• The study of subnuclear localization and the mobility of proteins in living cells: we monitor the modification in the nuclear organization of proteins adapting the quantification criteria that better describes the type and strength of the modification. We apply global and local UV irradiation techniques using polycarbonate filter and alpha particle irradiation. We also study the mobility of fluorescent tagged proteins in living cells. The latter techniques include a spacial analysis and the utilization of two photon microscopy.
  • the exploration of the biological impact on the overall cellular response to DNA damage: we routinely perform cell cycle analysis using FACS technology. To assess the global effect on TLS we apply a technique called DNA stretching that determines replication rates in single DNA molecules. We also determine mutation frequency and mutation spectrum associated to DNA damage tolerance.

Speroni J, Federico MB, Mansilla S, Soria G and Gottifredi V. (2012). A kinase independent role of Chk1 in the replication of damaged DNA. Proc Natl Acad Sci U S A. May 8, 109(19) 7344-9. PubMed

Soria, G., Gottifredi. V. PCNA-coupled p21 degradation after DNA damage: and exception that confirms the rule?DNA repair. 9: 358-364 (2010).     PubMed

Soria, G., Belluscio, L., van Cappellen, W.A., Kanaar, R., Essers, J., Gottifredi, V. DNA damage induced Pol eta recruitment takes place independently of the cell cycle phase. Cell Cycle. 8: 3340-3348 (2009).     PubMed

Prives, C., Gottifredi, V. The p21 and PCNA partnership: a new twist for an old plot. Cell Cycle. 7: 3840-3846 (2008).     PubMed

Soria, G., Speroni, J., Podhajcer, O.L., Prives, C., Gottifredi, V. p21 differentially regulates DNA replication and DNA-repair-associated processes after UV irradiation. J Cell Sci. 121: 3271-3282 (2008).     PubMed

Soria, G., Podhajcer, O., Prives, C., Gottifredi, V. P21Cip1/WAF1 downregulation is required for efficient PCNA ubiquitination after UV irradiation. Oncogene. 25: 2829-2838 (2006).     PubMed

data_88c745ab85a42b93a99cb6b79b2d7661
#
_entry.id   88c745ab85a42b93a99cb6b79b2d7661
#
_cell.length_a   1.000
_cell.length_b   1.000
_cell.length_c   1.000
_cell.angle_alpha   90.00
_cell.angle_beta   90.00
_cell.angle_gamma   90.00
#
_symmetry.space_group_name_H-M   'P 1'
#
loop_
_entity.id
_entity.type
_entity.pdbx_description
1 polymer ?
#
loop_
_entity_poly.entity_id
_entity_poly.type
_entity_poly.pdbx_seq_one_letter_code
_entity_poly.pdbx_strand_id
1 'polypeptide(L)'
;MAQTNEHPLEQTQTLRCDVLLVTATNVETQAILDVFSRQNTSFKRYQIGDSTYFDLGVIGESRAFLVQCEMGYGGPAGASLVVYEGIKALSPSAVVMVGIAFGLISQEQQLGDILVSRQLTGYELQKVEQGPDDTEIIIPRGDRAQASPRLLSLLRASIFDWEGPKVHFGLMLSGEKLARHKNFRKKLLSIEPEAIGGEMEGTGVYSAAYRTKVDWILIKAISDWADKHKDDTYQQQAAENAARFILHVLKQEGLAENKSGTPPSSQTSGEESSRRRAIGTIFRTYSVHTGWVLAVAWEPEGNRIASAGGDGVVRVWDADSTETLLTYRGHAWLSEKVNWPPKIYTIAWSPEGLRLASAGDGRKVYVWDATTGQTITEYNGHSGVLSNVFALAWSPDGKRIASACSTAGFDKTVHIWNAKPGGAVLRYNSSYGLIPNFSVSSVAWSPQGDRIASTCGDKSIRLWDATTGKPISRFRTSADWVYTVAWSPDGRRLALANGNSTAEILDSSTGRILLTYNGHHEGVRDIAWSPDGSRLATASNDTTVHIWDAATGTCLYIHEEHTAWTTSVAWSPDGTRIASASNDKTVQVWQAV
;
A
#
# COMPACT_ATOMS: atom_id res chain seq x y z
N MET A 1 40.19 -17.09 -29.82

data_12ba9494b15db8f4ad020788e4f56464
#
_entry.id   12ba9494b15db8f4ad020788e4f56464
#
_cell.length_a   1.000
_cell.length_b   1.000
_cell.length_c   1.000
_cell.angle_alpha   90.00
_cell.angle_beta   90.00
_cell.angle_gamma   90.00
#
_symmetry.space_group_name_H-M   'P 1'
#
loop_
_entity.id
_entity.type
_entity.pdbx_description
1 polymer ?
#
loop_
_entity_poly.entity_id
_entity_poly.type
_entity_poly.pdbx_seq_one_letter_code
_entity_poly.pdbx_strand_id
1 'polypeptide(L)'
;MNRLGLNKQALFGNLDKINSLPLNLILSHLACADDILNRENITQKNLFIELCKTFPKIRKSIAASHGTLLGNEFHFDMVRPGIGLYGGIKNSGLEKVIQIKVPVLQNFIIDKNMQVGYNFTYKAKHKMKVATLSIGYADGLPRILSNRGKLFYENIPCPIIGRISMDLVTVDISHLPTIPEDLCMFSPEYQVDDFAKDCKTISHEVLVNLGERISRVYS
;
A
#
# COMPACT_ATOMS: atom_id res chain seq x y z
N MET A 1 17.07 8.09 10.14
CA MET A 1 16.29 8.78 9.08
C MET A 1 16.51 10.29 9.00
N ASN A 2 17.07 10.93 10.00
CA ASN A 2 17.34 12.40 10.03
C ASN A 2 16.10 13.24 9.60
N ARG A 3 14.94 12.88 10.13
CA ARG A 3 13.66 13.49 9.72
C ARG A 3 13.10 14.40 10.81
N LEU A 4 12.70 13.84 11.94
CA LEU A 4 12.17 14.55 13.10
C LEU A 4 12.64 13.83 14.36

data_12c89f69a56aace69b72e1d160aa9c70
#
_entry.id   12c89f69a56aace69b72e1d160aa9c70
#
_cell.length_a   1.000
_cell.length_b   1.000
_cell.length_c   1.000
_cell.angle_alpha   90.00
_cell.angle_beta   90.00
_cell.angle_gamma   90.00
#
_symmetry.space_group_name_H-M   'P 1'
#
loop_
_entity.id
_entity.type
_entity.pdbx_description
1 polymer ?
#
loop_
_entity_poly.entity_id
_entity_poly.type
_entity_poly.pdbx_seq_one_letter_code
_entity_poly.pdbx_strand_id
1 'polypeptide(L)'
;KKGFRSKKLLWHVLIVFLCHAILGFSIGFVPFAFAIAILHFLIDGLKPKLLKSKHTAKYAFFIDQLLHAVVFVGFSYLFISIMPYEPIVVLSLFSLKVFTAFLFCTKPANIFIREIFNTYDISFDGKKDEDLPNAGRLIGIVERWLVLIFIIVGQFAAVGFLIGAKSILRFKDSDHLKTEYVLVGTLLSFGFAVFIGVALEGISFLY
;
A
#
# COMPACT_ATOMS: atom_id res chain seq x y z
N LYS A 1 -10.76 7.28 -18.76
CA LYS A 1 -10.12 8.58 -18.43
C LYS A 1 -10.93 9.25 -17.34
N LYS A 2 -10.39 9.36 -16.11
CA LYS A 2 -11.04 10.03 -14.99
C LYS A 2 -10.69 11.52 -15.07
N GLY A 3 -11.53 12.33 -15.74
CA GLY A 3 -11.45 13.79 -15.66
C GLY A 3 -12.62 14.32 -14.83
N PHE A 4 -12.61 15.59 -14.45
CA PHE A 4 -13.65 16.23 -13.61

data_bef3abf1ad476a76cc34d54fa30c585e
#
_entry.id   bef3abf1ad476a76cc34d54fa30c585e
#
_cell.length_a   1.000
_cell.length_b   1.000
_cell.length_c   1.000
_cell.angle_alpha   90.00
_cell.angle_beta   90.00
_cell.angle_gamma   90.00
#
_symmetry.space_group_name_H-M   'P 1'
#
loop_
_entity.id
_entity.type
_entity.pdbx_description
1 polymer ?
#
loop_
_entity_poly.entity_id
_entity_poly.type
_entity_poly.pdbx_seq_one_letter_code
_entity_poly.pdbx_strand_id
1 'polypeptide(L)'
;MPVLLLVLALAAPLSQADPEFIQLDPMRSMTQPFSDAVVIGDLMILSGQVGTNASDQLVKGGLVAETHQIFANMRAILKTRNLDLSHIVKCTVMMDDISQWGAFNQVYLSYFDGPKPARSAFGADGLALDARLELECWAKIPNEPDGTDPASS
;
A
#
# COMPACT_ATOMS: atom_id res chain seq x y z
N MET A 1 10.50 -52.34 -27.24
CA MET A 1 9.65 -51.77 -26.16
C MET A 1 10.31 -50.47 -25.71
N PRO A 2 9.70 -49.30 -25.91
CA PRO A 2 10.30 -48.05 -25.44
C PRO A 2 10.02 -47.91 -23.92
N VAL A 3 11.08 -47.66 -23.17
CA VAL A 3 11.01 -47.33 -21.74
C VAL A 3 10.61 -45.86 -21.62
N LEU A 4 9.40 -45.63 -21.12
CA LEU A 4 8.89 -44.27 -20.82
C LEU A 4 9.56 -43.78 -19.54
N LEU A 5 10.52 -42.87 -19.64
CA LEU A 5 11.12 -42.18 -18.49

Gottifredi, V., Prives, C. The S phase checkpoint: when the crowd meets at the fork. Semin Cell Dev Biol. 16: 355-368 (2005).     PubMed

Gottifredi, V., McKinney, K., Poyurovsky, M. V., and Prives, C. (2004). Decreased p21 levels are required for efficient restart of DNA synthesis after S phase block. J Biol Chem 279, 5802-5810. PubMed

Gottifredi, V., and Prives, C. (2001). Molecular biology. Getting p53 out of the nucleus. Science 292, 1851-1852. IF: 23,32 PubMed

Gottifredi, V., Shieh, S., Taya, Y., and Prives, C. (2001). p53 accumulates but is functionally impaired when DNA synthesis is blocked. Proc Natl Acad Sci U S A 98, 1036-1041. PubMed

Gottifredi, V., Karni-Schmidt, O., Shieh, S. S., and Prives, C. (2001). p53 down-regulates CHK1 through p21 and the retinoblastoma protein. Mol Cell Biol 21, 1066-1076. PubMed

Vanesa Gottifredi
Head of Laboratory - vgottifredi@leloir.org.ar

Sabrina Mansilla
Research Assistant - CONICET

Marina Alejandra González Besteiro
Research Assitant - CONICET

Julieta Martino
Posdoctoral Fellow - ANPCyT

Natalia Soledad Paviolo
Posdoctoral Fellow - ANPCyT

Nicolás Calzetta
PhD Fellow - CONICET

María Belén de la Vega Paéz

Sofía Venerus Arbilla

Sofia Loureiro
Predoctoral Fellow

Victoria Pauwels
Predoctoral Fellow